Huo Yi and Chang’e


“So one time there was the world and there were nine suns, so it was really hot on earth, like unbearably hot, all the plants withered away, like it was so hot people would just stay in their house, it was a terrible time to live on earth. And so this archer, Hou Yi, decided to do something about the suns. So he got his bow and shot down eight suns, so now there was only one. But that meant the divine beings were really made that eight of their suns are gone from the celestial world. So he kind of got punished to live as a mortal – basically he was a divine being that’s how he was able to shoot down the suns – so he ended up finding a beautiful wife, Chang’e. And they are happily married and the villagers were very thankful for him to get rid of all eight suns because there is only one left and now the plants can grow, they can go outside, life was much more bearable. So they gift him with this elixir of immortality so he can go back to being a divine being. But he didn’t want to leave because he has a wife with him and that would mean he would have to choose immortality over her. So they just had a random elixir of immortality in their house. So one day he [Huo Yi] was just out in the field working, doing his archery stuff and his wife was at home. So he has an evil apprentice, who learns about this elixir of immortality and feeling jealous or greedy he wanted to get it for himself because he wanted to be immortal. And then he goes into their house and is looking for it, but Chang’e learns about his plan so instead of letting him [the evil apprentice] have it she drinks it and she ends up flying to the moon and becoming a divine being.”


The informant first heard the myth when she was in school. It’s a popular Chinese myth depicting the story of the moon spirit. The story also gives background to the Chinese Mid-Autumn festival. The informant says that there are many different variations of the story that have been told, though they all include Huo Yi and Chang’e.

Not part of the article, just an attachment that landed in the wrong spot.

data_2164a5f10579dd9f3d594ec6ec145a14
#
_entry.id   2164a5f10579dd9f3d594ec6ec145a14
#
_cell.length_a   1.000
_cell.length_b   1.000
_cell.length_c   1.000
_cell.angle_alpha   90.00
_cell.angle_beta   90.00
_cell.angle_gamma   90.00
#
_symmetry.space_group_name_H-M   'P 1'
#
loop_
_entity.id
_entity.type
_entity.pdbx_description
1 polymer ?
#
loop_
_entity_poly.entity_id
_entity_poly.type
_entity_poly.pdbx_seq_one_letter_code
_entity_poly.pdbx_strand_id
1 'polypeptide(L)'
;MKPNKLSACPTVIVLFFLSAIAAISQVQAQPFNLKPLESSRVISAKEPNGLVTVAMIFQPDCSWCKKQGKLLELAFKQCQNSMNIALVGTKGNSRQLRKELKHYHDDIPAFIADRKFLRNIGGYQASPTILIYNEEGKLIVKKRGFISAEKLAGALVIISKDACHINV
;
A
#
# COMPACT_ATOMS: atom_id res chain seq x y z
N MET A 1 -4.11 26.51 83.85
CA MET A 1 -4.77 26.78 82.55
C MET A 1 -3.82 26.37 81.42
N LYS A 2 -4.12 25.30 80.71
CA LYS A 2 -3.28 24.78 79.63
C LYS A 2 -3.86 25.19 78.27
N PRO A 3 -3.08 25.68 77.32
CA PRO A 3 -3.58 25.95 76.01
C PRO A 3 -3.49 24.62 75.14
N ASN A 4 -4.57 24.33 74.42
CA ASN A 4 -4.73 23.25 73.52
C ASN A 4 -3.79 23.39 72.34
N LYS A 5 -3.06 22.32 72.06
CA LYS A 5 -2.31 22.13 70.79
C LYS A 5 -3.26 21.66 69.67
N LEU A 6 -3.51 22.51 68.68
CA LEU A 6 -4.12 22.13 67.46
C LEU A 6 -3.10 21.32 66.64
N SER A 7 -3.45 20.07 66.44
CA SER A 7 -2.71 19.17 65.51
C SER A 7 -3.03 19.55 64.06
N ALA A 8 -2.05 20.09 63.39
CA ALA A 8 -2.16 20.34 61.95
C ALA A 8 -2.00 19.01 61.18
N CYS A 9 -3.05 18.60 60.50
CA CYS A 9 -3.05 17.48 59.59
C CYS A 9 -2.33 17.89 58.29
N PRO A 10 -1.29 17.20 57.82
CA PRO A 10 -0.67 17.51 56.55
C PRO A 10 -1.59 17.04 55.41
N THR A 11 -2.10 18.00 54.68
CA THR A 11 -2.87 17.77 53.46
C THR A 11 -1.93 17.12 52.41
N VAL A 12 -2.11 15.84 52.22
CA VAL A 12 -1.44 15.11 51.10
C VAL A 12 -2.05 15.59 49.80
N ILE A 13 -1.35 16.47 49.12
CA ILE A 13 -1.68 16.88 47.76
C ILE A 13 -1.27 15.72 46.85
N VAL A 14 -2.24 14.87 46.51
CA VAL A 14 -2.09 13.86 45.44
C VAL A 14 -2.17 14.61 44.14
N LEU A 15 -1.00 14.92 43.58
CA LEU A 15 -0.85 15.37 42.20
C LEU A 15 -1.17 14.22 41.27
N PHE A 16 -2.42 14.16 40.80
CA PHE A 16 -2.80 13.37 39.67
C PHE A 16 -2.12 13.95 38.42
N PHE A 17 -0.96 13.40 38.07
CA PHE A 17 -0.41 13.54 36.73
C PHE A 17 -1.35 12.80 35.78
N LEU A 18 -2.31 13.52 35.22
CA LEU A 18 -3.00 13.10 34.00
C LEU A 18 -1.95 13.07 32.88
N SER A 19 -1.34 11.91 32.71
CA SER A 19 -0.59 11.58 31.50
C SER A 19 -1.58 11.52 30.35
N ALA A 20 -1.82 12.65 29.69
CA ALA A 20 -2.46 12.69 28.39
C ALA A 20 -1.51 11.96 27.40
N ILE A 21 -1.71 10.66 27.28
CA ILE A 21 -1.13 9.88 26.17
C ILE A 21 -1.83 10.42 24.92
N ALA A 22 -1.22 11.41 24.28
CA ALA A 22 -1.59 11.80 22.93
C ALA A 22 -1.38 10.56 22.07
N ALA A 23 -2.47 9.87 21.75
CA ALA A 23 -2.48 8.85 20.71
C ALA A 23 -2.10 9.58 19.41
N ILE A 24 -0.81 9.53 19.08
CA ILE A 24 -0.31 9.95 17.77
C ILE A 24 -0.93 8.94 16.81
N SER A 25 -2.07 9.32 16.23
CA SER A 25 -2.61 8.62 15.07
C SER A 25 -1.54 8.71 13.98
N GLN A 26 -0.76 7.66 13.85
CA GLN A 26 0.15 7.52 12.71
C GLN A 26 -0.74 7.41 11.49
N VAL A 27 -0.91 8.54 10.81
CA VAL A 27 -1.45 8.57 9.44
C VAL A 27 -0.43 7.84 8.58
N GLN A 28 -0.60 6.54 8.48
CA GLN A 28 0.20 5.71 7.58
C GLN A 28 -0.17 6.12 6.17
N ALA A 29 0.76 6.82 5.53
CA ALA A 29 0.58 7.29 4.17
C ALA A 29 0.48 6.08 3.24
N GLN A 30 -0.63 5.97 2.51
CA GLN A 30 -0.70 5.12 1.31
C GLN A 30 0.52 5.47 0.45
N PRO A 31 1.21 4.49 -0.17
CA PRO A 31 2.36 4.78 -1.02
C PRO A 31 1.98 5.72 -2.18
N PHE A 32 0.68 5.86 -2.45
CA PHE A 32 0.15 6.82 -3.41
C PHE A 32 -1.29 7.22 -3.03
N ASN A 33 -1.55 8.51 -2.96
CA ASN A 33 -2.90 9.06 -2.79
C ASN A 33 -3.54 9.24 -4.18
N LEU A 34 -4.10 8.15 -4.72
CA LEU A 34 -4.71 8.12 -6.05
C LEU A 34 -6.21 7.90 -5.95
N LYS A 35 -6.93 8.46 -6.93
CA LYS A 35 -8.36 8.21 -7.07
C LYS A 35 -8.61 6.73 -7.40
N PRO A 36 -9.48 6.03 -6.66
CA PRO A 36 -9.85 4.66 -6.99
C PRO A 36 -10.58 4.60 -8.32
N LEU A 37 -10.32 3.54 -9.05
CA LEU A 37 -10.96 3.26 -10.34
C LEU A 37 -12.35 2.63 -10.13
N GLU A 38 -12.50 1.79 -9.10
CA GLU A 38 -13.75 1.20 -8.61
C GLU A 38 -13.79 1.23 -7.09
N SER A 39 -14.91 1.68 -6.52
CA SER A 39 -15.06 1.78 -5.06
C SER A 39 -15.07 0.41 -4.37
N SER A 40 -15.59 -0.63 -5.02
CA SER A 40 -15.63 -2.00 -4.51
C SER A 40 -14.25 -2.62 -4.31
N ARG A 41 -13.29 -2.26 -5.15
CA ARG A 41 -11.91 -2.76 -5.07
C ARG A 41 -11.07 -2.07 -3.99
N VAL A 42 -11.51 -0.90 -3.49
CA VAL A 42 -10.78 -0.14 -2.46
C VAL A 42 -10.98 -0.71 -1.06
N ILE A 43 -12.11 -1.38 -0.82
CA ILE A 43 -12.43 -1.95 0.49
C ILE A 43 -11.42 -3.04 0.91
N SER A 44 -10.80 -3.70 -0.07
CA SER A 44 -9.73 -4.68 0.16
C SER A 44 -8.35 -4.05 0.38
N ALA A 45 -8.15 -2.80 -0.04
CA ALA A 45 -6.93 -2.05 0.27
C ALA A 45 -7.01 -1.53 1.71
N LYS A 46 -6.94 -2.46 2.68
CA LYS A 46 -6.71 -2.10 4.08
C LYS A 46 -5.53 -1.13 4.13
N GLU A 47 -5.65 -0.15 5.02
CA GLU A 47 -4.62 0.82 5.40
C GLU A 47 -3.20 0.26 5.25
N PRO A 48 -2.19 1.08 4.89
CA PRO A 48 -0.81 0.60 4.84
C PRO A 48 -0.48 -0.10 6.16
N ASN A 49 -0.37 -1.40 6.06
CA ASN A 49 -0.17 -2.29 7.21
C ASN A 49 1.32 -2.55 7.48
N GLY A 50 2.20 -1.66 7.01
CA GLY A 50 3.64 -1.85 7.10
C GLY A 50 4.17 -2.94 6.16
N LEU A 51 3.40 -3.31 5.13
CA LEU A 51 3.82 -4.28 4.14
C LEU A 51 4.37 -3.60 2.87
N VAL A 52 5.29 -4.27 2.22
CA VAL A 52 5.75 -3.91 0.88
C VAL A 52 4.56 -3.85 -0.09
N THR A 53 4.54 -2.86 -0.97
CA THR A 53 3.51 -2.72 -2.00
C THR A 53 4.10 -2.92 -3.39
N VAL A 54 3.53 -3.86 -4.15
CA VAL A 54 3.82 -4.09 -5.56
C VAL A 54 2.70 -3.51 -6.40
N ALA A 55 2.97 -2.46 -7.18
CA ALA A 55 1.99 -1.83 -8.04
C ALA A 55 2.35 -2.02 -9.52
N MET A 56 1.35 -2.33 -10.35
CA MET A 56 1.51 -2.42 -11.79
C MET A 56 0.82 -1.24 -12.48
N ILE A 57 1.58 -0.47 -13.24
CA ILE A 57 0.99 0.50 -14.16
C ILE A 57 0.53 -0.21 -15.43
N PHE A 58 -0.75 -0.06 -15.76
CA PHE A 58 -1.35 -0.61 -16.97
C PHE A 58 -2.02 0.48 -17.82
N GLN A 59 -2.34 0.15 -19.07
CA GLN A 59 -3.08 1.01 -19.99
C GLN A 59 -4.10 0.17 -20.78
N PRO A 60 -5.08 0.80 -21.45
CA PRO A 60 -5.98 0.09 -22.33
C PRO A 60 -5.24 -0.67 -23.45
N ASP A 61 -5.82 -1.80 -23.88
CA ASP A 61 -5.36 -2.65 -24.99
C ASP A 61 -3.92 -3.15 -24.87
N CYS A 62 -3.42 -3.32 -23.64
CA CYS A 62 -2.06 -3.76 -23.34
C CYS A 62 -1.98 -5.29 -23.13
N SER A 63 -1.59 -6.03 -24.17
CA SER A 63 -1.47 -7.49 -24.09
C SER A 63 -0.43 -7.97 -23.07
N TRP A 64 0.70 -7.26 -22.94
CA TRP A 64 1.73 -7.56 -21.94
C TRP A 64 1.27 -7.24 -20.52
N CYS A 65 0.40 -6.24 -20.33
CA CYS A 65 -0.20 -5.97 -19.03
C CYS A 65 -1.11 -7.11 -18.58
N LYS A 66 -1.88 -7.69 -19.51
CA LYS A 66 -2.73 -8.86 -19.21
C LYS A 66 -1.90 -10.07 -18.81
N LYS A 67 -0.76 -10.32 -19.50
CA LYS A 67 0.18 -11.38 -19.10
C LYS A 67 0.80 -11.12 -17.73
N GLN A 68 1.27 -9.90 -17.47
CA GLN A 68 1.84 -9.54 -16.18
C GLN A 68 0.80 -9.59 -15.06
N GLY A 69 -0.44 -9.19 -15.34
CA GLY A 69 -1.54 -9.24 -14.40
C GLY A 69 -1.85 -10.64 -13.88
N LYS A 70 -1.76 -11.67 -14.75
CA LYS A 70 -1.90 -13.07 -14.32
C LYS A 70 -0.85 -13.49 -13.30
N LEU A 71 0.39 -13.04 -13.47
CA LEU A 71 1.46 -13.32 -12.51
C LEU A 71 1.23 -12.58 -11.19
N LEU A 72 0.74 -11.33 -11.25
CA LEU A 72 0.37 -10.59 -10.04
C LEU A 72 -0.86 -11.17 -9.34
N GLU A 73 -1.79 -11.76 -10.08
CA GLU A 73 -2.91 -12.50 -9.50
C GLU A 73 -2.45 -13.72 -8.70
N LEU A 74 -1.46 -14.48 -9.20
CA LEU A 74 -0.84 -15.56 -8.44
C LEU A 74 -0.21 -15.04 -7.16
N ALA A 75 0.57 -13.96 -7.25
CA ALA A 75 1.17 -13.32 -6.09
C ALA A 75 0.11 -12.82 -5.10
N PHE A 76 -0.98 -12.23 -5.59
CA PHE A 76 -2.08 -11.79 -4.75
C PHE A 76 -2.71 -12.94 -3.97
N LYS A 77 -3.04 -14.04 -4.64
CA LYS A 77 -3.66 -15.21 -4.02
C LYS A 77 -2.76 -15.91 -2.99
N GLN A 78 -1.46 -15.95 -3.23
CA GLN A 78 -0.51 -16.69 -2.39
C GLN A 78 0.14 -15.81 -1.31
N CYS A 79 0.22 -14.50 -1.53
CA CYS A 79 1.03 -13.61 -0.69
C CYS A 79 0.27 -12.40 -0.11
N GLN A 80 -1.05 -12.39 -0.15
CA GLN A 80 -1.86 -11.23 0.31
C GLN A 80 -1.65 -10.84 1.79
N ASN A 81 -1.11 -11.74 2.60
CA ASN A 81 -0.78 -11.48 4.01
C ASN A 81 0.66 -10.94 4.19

This is an extremely popular Chinese myth that many people of Chinese descent likely know. The first time I heard the story was in elementary school, though there was no evil apprentice. In another version, there are ten suns rather than nine. Sometimes the elixir of immortality is given by another divine being or immortal. It is typically told during the Mid-Autumn festival as an origin myth of Chang’e, the moon deity. Often during the Mid-Autumn festival, people make offerings of food and other things to the deities, including Chang’e, and pray. The moon is very significant in many Chinese traditions as the Chinese calendar follows the Lunar cycle. It’s often associated with women and feminity, and it was once believed that a woman’s menstrual cycle was connected to the lunar cycle. The moon in Chinese culture is also associated with yin, from the Chinese philosophical concept of yin and yang which describes the balance of opposing forces.